• Video report by ITV News Midlands Reporter Ben Chapman

Flood-hit communities along the River Severn are facing an anxious wait to see whether defences will stop millions of gallons of water from flooding homes and businesses.

Two "danger to life" warnings remain in place for the river at Shrewsbury and Ironbridge, as river levels are predicted to rise to almost seven metres above their normal level.

The Environment Agency (EA) believes there is a "significant risk" flood barriers could be overtopped, inundating properties with water.

The organisation said the severe flooding is the result of twice the average rainfall for February - with more forecast to over the coming days.

A further 106 flood warnings remain in place, alongside 156 lower category flood alerts.

Homes by the River Severn at Ironbridge which have been deluged by floodwater. Credit: PA

Homes on flood plains should only be built if 'no real alternative'

It comes as the head of the EA has warned development on flood plains should only happen "if there is no real alternative".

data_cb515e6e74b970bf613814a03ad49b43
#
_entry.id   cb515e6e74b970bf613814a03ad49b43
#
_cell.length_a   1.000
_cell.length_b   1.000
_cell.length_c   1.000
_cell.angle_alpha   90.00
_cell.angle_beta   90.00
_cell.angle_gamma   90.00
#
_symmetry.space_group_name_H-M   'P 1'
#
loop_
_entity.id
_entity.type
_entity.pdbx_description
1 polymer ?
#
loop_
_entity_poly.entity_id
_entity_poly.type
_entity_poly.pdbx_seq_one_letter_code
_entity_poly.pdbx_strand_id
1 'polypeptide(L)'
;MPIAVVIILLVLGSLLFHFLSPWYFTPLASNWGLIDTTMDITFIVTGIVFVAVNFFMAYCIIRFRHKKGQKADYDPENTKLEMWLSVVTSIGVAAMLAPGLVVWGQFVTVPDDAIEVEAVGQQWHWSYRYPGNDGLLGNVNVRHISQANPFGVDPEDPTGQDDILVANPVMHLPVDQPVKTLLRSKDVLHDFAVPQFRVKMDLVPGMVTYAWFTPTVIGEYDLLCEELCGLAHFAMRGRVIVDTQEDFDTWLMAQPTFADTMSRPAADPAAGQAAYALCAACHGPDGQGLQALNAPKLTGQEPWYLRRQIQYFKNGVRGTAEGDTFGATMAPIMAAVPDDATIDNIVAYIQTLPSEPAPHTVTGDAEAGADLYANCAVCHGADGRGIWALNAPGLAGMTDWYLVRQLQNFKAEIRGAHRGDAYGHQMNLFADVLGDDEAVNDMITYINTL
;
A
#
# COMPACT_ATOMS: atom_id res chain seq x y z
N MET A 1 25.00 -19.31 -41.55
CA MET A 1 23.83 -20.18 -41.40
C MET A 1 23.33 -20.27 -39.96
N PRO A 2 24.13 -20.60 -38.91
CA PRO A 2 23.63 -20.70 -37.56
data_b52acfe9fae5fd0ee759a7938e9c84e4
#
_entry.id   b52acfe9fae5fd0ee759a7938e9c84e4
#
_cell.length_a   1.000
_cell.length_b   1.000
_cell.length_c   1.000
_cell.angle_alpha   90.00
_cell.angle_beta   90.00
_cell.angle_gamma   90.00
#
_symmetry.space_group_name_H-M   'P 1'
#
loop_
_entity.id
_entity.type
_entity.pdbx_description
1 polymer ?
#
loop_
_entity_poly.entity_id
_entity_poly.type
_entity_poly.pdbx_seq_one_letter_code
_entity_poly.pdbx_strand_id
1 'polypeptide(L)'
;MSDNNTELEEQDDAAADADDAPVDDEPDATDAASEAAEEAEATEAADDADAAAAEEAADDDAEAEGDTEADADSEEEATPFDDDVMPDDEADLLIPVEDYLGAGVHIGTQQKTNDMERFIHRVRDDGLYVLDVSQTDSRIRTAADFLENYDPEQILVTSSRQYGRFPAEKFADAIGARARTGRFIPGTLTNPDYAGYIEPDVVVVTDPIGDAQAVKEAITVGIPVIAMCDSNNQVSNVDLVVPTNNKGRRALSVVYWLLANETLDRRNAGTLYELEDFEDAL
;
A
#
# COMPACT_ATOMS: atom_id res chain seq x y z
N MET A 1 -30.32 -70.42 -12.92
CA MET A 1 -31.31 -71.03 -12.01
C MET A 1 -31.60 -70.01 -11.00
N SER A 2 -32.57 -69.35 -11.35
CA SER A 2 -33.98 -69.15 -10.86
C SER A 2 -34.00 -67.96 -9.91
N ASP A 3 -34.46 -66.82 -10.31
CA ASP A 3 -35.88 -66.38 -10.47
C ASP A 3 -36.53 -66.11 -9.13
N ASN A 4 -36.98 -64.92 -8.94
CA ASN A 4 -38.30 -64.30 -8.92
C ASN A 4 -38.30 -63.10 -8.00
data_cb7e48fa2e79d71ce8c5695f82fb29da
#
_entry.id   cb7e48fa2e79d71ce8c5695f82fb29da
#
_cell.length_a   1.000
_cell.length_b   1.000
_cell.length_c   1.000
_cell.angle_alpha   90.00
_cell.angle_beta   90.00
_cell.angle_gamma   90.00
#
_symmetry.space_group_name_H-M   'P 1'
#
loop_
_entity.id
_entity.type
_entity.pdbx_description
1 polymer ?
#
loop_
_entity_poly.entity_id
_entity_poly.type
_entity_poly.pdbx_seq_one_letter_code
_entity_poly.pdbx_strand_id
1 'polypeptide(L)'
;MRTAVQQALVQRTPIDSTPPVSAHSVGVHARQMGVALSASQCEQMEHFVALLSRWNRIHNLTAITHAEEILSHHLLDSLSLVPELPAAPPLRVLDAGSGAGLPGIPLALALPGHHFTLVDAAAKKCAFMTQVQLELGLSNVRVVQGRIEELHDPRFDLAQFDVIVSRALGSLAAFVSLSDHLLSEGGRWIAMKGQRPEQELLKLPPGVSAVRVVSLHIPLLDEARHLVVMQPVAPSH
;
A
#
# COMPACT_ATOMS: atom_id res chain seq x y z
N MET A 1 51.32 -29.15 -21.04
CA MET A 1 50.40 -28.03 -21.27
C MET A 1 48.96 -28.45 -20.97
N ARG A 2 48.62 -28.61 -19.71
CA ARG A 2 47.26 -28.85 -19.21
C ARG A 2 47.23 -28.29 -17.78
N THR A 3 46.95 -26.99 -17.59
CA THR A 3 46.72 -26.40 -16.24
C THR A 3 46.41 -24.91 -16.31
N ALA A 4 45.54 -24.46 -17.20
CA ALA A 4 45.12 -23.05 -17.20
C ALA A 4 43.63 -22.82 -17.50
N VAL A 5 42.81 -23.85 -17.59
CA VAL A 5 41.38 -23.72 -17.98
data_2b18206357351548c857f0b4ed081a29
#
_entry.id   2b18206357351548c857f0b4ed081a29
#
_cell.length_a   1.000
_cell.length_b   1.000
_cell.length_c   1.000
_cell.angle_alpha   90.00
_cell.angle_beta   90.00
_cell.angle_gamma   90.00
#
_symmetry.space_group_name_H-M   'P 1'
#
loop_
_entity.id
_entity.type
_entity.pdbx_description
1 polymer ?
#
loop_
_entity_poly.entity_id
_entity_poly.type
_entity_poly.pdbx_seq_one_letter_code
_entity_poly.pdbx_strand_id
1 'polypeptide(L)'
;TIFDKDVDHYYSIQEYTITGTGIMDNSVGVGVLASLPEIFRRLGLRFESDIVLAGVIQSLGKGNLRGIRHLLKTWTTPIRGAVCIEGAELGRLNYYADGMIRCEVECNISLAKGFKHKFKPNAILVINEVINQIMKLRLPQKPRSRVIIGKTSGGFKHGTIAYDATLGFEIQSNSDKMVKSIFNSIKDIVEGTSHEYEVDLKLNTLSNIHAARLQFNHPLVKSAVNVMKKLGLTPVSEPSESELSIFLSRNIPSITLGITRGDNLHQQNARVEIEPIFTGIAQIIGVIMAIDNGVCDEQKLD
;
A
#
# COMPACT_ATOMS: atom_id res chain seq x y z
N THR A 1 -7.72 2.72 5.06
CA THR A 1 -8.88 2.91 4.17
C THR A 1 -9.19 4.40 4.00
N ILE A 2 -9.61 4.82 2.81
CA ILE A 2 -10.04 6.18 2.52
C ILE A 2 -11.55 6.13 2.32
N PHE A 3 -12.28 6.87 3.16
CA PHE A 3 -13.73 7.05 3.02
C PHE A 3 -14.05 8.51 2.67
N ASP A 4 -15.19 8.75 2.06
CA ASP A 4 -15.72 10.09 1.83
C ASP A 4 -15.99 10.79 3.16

Sir James Bevan admitted it would be unrealistic to ban all development.

Much of England is built on a flood plain; with a growing population, the number of properties at risk of flooding are likely to almost double over the next 50 years.

However, the Agency's Chief Executive said building work that does go ahead should be resilient to extreme weather events and must not increase the risk of flooding for other people.

"It means building back better after a flood, not simply replacing what we had before, so that homes, businesses and infrastructure are more resilient to future events," he said.

Properties in Ironbridge, where residents and business owners are hoping flood barriers hold. Credit: PA

Sir James made his comments in a speech at the World Water-Tech Innovation Summit in London on Tuesday where he warned a twin track approach to flooding is needed to defuse the "weather bomb".

He also said the issue of flooding may mean that some communities have to be abandoned in the future.

"It means accepting the hard truth that, in a few places, the scale of coastal erosion and the risk of flooding from rivers or the sea will become so big that it may be better for communities to choose to relocate out of harm’s way."

The EA said it is spending £2.6 billion on new flood defences that will better protect 300,000 properties by 2021 and more than £1 billion on maintaining existing defences in England.